We are at a fork in the road, having taken an unscheduled detour that none of us could have imagined 4 months ago.
Leaving aside the personal tragedies involved in this pandemic and looking at it through sustainable transport goggles, Covid-19 has proved to be a mixed blessing. We have seen a resurgence in local walking and cycling and a collapse in travel demand beyond the very local that is unprecedented. Air has been palpably and measurably cleaner; harmful air pollution cut. Temporary cycling facilities have started to come in and e scooter trials progressed with hitherto unthinkable speed.
On the other hand, public transport use has collapsed and is now wrapped in warnings to stay away from it if at all possible; and the private car has undeniably been the mode apart from walking and cycling which has remained available and accessible through the crisis to date.
One year on from net zero becoming law and with one year and one season to go until Glasgow hosts the UN climate summit, now is the time for us to make some significant pivots. And stick with them.
While I do not pretend to have all the answers, I am here to argue that the sharing of cars, bikes, e-scooters, new forms of bus service alongside public transport, walking and private cycling must be the compound answer for far more journeys than is currently the case. All these things need each other. In the case of shared transport such as bike share and car club schemes we were generally at all-time highs in usage before the pandemic. But we are a long way from maximising on what shared transport and indeed sustainable transport generally can deliver for the UK.
So what to do? The Committee on Climate Change is quite right to welcome the Department for Transport’s setting the challenge document on decarbonisation, and also quite right to say it needs policies to take it forward. We need to move beyond setting the question and into answering it. That means a reset on how we plan transport investment, transport planning and land use planning. The new filter is labelled ‘greenhouse gas emissions’ and it will radically question some current plans and reinforce others. In doing this we must – think of the embedded greenhouse gas emissions alone – make best use of what we already have where that fits the net zero agenda. That should include: lift sharing in existing cars where they are going to make those journeys anyway; maximising the utilisation of car clubs and bike share schemes that we already have. Then we must invest in expansion of public, shared and active travel at an ambitious and sustained scale (year after year after year). For example that means understanding what e-scooters and other novel (to the UK) sustainable transport options can give us; spreading shared transport options across the country; adapting and building hubs where these elements can come together to better serve people’s needs and shift the needle on the dial.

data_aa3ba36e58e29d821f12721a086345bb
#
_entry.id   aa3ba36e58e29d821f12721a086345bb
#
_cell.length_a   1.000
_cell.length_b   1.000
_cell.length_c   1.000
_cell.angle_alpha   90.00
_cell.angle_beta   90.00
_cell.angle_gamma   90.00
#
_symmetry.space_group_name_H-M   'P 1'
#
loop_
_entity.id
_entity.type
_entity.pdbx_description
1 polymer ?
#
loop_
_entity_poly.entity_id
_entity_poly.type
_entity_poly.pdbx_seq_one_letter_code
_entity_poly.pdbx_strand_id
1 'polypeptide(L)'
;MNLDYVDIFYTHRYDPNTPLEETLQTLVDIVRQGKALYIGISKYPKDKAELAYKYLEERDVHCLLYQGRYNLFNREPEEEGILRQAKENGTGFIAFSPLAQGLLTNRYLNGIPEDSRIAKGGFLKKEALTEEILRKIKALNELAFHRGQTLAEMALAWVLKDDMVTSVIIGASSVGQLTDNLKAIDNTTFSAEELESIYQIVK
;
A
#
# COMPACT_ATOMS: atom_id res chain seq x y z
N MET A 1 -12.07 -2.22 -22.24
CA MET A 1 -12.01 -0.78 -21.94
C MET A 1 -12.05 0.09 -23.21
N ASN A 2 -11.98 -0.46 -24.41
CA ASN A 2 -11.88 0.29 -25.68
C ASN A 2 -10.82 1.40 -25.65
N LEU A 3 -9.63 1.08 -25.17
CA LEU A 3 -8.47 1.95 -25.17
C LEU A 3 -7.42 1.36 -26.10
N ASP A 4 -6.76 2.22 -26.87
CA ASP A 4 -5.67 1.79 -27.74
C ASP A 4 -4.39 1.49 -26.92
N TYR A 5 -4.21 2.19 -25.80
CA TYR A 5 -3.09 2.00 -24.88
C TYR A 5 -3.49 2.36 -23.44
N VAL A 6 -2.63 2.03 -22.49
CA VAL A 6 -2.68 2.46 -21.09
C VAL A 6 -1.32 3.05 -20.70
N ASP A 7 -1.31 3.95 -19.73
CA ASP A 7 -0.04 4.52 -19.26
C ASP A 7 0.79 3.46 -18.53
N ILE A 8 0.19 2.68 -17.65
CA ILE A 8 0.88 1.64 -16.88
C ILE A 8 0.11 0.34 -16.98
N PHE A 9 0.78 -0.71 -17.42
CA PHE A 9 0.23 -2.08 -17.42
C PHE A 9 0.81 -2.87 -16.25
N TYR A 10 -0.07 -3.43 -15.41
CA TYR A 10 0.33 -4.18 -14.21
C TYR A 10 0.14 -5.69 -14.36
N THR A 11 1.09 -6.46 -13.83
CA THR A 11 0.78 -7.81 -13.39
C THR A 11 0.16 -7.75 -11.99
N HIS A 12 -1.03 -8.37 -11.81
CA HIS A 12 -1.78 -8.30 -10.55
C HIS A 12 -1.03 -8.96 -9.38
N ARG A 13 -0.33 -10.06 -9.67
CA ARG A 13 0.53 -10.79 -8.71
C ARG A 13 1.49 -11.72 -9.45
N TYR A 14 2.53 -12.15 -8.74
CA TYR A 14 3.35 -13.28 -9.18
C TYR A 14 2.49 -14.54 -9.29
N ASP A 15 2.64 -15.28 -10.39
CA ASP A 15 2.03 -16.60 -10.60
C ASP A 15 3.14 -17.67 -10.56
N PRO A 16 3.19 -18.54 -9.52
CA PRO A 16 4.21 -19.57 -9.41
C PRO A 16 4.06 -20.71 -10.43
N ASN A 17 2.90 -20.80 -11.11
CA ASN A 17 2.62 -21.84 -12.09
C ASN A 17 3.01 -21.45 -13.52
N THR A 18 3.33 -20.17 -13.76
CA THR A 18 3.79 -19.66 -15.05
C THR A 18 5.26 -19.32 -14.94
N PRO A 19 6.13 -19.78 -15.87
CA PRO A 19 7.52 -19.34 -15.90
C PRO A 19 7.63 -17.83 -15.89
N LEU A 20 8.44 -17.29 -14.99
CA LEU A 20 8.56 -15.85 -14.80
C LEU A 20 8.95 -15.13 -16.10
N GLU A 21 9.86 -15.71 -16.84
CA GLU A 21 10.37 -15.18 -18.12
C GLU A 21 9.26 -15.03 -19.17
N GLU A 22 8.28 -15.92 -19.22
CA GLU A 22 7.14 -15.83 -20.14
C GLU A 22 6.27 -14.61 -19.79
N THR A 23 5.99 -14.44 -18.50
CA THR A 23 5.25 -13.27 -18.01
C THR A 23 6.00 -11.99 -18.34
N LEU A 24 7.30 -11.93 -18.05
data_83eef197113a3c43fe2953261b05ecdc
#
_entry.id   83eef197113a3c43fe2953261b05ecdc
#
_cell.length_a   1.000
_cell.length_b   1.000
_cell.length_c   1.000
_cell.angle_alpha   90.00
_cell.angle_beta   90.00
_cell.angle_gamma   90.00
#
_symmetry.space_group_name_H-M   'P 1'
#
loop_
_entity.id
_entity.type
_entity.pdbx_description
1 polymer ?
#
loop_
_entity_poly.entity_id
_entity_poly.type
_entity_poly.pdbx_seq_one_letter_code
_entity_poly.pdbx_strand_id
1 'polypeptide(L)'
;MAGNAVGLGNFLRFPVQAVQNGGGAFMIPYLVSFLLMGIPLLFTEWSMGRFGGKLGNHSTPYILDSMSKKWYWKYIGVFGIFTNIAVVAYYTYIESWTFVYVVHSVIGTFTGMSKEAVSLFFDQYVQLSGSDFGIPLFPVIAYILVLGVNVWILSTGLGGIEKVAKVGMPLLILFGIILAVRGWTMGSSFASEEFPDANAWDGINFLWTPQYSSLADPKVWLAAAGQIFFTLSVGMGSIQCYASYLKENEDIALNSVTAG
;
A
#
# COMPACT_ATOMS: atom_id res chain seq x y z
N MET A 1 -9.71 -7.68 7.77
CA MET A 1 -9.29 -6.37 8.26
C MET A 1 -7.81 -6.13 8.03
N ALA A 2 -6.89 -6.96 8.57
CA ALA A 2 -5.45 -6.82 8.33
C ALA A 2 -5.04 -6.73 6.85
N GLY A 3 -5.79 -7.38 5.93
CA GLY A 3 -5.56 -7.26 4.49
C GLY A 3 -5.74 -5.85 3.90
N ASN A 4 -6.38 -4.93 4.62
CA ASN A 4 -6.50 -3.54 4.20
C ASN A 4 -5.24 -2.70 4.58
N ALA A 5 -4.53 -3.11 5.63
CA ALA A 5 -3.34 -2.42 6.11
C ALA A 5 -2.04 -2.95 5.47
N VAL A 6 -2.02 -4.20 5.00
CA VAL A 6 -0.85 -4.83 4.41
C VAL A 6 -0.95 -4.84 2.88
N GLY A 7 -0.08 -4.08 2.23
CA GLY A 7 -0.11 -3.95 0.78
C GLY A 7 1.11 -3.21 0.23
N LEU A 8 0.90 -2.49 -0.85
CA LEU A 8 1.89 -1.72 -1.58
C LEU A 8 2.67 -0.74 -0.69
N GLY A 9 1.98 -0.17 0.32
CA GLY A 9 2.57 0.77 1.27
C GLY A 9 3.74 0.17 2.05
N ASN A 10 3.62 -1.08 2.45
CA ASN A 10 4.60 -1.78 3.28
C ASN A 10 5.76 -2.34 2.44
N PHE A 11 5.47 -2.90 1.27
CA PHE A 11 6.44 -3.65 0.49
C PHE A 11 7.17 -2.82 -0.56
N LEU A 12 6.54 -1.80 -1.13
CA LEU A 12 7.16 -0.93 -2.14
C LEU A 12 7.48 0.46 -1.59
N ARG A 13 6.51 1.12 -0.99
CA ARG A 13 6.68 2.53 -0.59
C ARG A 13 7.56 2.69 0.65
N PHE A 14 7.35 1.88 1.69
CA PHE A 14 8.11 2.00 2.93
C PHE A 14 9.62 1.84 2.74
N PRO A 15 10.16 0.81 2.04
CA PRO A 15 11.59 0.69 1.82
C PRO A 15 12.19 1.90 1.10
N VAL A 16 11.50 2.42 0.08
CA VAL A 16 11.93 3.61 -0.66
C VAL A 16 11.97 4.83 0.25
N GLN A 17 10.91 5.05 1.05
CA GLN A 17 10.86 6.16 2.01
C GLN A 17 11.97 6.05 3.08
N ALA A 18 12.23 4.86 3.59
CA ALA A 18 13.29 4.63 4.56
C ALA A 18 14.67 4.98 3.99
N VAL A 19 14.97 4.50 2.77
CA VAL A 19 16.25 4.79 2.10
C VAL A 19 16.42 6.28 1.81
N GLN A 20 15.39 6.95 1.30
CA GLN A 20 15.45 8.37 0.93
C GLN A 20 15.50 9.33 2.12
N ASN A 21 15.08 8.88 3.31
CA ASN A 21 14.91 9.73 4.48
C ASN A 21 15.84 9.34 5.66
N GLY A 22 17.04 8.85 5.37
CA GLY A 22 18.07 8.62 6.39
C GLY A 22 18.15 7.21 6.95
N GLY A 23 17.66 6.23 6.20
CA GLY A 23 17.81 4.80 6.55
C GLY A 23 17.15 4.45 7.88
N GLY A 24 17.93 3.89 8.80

It also means resetting the incentives on bodies such as Highways England and Homes England to align their practices with net zero; measuring employers on all emissions including those from travel to, from and for work; making the parking and use of private cars more inconvenient and expensive for those journeys where there are alternatives (while boosting those alternatives). Vital as net zero is, we don’t have to rely on that solely for our motivation – let’s remember the quieter, cleaner environments we have all been in since or before the start of lockdown not as a nostalgic past but as some flavour of a more pleasant and viable future.
About the Author
This post was written by Richard Dillks. Richard is the Chief Executive of CoMoUK